NEW YORK — Former president Donald Trump asked a New York court on Wednesday to delay enforcement of a judgment against him totaling at least $450 million while he appeals that order, which his attorneys assailed as an “unprecedented and punitive” punishment.

New York Supreme Court Justice Arthur Engoron this month ordered Trump to pay the massive penalties after concluding that he and others had given false data to financial institutions so they could borrow money at lower rates.

In court filings on Wednesday, attorneys for Trump and other defendants in the case asked for an interim stay of Engoron’s judgment. The attorneys offered to post a $100 million bond rather than a fuller bond amount that they suggested could top $500 million and they said that if a stay was not granted, it was possible the defendants would be forced to sell properties.

They also took broad aim at Engoron’s judgment, saying he imposed a “facially absurd” financial penalty as part of “a zealous quest to inflict untoward punishment” in the case.

During a hearing on Wednesday discussing the stay request, Christopher Kise, an attorney for Trump, said handing over that sizable amount of cash would be a hurdle for even the country’s wealthiest residents.

“No one, including Jeff Bezos, Elon Musk and Donald Trump, has five hundred million laying around,” Kise said. (Bezos owns The Washington Post.)

The case had originated with a civil lawsuit filed by New York Attorney General Letitia James (D), who accused Trump and other defendants — including his adult sons, Donald Trump Jr. and Eric Trump, and the Trump Organization, the family company — of committing a years-long financial fraud.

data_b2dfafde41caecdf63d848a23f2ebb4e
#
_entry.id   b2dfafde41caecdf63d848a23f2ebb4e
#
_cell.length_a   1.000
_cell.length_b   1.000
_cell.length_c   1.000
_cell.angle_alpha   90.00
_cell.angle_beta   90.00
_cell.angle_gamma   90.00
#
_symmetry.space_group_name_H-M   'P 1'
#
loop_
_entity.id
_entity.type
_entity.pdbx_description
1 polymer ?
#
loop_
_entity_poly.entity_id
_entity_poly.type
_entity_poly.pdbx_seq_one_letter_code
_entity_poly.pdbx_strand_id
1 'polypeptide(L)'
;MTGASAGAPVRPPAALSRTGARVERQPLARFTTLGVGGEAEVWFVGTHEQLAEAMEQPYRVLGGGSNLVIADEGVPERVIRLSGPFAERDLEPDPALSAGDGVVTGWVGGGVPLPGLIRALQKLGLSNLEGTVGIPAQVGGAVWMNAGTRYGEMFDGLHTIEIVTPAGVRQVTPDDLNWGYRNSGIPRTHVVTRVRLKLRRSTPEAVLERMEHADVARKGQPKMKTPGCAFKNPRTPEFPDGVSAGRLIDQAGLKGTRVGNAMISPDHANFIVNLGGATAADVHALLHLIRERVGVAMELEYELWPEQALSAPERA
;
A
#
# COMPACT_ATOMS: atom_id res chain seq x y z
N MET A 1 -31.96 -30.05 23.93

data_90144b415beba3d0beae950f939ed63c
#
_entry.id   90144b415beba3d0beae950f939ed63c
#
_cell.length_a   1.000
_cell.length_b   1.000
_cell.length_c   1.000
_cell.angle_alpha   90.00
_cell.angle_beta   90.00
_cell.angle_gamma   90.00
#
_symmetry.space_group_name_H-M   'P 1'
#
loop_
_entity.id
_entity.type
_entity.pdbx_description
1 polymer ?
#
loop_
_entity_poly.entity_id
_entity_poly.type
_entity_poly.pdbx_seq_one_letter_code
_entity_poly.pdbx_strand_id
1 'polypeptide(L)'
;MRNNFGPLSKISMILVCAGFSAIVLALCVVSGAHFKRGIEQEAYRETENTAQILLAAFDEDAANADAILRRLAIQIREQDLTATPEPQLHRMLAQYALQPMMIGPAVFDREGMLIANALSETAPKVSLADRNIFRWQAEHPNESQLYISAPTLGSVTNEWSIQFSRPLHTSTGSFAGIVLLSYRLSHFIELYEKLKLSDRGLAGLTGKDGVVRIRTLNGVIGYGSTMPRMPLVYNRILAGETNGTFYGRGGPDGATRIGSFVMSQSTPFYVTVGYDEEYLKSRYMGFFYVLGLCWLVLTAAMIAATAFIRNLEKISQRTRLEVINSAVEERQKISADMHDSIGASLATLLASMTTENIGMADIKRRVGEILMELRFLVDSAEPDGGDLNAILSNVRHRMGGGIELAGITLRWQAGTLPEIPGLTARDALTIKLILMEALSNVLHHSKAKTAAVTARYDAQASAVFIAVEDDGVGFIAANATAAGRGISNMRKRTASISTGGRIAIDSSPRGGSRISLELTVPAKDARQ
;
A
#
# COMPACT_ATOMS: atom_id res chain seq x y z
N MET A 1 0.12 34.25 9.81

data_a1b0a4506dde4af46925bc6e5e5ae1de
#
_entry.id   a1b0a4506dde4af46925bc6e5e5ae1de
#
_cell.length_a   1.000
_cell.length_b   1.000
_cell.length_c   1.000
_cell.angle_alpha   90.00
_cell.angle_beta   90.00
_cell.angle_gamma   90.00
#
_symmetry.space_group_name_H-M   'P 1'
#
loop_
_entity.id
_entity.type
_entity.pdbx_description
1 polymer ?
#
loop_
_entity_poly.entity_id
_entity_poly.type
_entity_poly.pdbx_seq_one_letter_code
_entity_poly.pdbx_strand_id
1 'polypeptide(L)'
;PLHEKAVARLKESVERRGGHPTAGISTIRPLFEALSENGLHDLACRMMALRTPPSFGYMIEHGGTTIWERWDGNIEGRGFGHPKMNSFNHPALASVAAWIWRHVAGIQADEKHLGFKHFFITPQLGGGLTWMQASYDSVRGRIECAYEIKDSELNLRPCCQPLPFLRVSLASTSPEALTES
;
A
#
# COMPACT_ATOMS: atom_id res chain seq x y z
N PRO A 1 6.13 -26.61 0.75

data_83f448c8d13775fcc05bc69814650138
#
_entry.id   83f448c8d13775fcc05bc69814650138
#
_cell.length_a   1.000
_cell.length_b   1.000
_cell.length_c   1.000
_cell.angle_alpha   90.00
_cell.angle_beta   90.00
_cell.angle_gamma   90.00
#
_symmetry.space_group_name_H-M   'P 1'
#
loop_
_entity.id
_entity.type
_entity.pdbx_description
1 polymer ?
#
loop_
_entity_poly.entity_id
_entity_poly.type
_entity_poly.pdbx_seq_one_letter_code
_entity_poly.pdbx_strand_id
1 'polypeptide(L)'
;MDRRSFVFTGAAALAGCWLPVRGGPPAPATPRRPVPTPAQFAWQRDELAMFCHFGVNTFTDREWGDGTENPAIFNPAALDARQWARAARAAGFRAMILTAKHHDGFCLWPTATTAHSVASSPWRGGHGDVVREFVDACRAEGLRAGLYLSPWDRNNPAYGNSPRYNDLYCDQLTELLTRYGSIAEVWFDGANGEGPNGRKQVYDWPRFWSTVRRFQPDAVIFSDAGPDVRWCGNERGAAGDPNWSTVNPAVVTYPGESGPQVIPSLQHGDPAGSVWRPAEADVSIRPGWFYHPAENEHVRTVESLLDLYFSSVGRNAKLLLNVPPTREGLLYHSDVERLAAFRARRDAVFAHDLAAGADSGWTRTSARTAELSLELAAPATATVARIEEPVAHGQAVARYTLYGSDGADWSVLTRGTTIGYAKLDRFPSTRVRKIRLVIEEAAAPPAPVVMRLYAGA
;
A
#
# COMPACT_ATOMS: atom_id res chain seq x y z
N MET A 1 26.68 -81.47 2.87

Engoron heard the case without a jury, then released his decision on Feb. 16. He ordered Trump to pay more than $354 million in penalties, plus interest — putting the final amount at more than $450 million.

How Justice Engoron’s numbers add up for Trump’s penalty in the N.Y. fraud trial

The hearing on Wednesday was before Associate Justice Anil C. Singh in the New York State Supreme Court’s Appellate Division. A decision on the request is expected to come later Wednesday.

James’s office pushed back on the request, writing that there was “no merit” to the suggestion that posting a portion of the judgment would be sufficient. Instead, her office wrote, there was “substantial risk that defendants will attempt to evade enforcement of the judgment (or make enforcement more difficult) following appeal.”

During the hearing Wednesday, Dennis Fan, an attorney speaking for James’s office, depicted Trump’s side as trying to wiggle out of giving up control of assets without saying they could not afford the full bond.

“I think if you read between the lines, what they’re saying is we don’t want to put up the collateral,” Fan said.

Engoron’s decision in the case also included other penalties beyond the financial sanctions. Among other things, he blocked Trump and his sons from serving in top jobs with New York corporations for years and mandated additional oversight for the Trump Organization.